Labor Day our Worker's Holiday

Labor Day our Worker's Holiday
October 31, 2014

Friday, May 31, 2013

This Place Matters Features Historic Buildings


This picture and some of the article below came from Frank Myers' blog, June 7, 2013.

Chariton Free Public Library trustees and the librarian (from left) Trustees Tim McGee, Sarah Davis, Ruth Comer (chair) and Jim Mefferd and Library Director Kris Murphy.

Chariton's beautifully maintained library dates from 1904, when the front part of the current building, shown here, was constructed. It was a Carnegie Library, funded in part by a $10,000 grant from Andrew Carnegie, and designed by Chicago-based Patton & Miller (Normand Smith Patton and Grant C. Miller). If the library looks familiar, that's because its design became the prototype "Chariton Plan" for many Carnegies across the country.

Its central circulation desk allowed a librarian to keep an eye on everything that was going on because it faced the entrance and was open to large reading rooms on either side. The extremely high basement also allowed useful rooms on the lower level. The Lucas County Genealogical Society now occupies the former Music Room.

Although the building has been by now more than doubled in size, the major addition to the north mirrored the original building in design, materials --- even the tile roof --- so it remains a harmonious composition. That addition, a full two floors to the north, also allowed a ground-floor entrance from a parking lot, considerably more convenient than the original dizzying flight of front steps.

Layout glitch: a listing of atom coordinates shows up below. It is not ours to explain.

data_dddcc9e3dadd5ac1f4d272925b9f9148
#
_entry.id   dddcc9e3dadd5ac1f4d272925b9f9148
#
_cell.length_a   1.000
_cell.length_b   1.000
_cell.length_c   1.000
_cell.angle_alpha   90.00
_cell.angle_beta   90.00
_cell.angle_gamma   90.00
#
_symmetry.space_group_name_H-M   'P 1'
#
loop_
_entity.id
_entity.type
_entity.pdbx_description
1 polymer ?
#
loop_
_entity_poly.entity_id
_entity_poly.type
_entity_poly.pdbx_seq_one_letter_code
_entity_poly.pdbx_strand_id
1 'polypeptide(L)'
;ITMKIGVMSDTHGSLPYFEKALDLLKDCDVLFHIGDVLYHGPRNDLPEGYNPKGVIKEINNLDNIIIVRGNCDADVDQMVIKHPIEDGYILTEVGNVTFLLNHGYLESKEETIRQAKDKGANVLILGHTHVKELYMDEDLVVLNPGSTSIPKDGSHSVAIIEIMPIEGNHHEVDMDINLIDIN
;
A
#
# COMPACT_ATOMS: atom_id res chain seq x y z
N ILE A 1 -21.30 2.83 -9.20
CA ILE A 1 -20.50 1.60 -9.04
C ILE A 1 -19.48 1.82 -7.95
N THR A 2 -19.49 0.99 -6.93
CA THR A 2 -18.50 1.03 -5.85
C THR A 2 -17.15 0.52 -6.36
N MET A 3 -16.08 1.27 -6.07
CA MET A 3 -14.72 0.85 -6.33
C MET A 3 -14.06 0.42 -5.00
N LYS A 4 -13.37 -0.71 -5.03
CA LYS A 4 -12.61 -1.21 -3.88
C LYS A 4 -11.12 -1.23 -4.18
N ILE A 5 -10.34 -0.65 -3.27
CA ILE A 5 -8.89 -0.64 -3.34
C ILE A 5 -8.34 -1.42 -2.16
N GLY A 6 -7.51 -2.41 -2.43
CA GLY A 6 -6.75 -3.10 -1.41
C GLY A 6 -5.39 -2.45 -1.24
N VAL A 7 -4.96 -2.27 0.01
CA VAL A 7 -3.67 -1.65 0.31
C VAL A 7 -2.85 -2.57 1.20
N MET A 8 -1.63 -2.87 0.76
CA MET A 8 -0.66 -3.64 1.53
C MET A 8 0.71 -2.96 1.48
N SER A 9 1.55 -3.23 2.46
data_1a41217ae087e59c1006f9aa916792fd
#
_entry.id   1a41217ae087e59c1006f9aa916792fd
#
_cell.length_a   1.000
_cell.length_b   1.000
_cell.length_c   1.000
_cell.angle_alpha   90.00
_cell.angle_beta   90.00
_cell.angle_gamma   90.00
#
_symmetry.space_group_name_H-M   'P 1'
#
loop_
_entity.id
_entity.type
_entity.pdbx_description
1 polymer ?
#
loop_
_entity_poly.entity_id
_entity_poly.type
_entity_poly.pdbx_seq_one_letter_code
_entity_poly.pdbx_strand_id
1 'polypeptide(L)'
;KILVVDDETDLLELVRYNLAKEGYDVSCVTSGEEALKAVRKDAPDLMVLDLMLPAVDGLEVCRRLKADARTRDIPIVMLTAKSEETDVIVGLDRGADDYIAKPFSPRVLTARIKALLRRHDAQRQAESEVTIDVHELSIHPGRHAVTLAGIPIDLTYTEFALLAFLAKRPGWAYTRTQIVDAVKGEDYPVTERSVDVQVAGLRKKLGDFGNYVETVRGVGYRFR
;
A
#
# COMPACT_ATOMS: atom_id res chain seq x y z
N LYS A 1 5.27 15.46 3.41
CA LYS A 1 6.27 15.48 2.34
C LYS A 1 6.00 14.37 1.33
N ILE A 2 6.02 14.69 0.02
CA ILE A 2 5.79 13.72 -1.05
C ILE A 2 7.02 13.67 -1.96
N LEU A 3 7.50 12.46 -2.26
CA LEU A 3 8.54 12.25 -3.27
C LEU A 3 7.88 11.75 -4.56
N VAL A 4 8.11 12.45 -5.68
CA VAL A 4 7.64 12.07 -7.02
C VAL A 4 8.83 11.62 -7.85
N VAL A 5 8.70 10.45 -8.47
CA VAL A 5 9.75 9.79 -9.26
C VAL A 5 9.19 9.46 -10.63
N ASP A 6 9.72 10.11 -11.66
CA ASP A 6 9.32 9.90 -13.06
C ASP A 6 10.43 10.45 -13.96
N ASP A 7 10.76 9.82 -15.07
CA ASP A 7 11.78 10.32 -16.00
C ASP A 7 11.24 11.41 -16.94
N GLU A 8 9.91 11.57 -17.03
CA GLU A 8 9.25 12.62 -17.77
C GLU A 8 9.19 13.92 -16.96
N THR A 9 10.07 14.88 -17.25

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May is Preservation Month, intended to raise awareness of the power historic preservation had both to protect the fabric of and enhance the present and future of places like Chariton.

Alyse Hunter, president of the Chariton Historic Preservation Commission has been carry around "This Place Matters" signs to promote a national campaign to recognize Chariton's historical buildings.

Chariton has 15 properties listed on the National Registry of Historic Places. Many of these buildings have a rich history.

Communities across the country are posting pictures to the National Registry website. The preservation movement has picked up steam as more people are recognizing the value of older buildings.

The first picture in this series was taken in front of the First Presbyterian Church, built during 1909, at the intersection of Braden and North 8th. It is built of brick and pressed block coating over a limestone base.


(from left) Ilene Church, Bill and Carol Marner, Ev Brightman, Sarah Palmer (retired First Presbyterian pastor), Doug Jones and Dru Thorne.

The church features beautifully stained glass windows and a newly rejuvenated stained glass dome over the santuary. The pipe organ also has been repaired recently and restored to its place.

Below is a picture of the dome taken by Frank Myers. If you would like to see more about this church, visit his website by clicking the following link: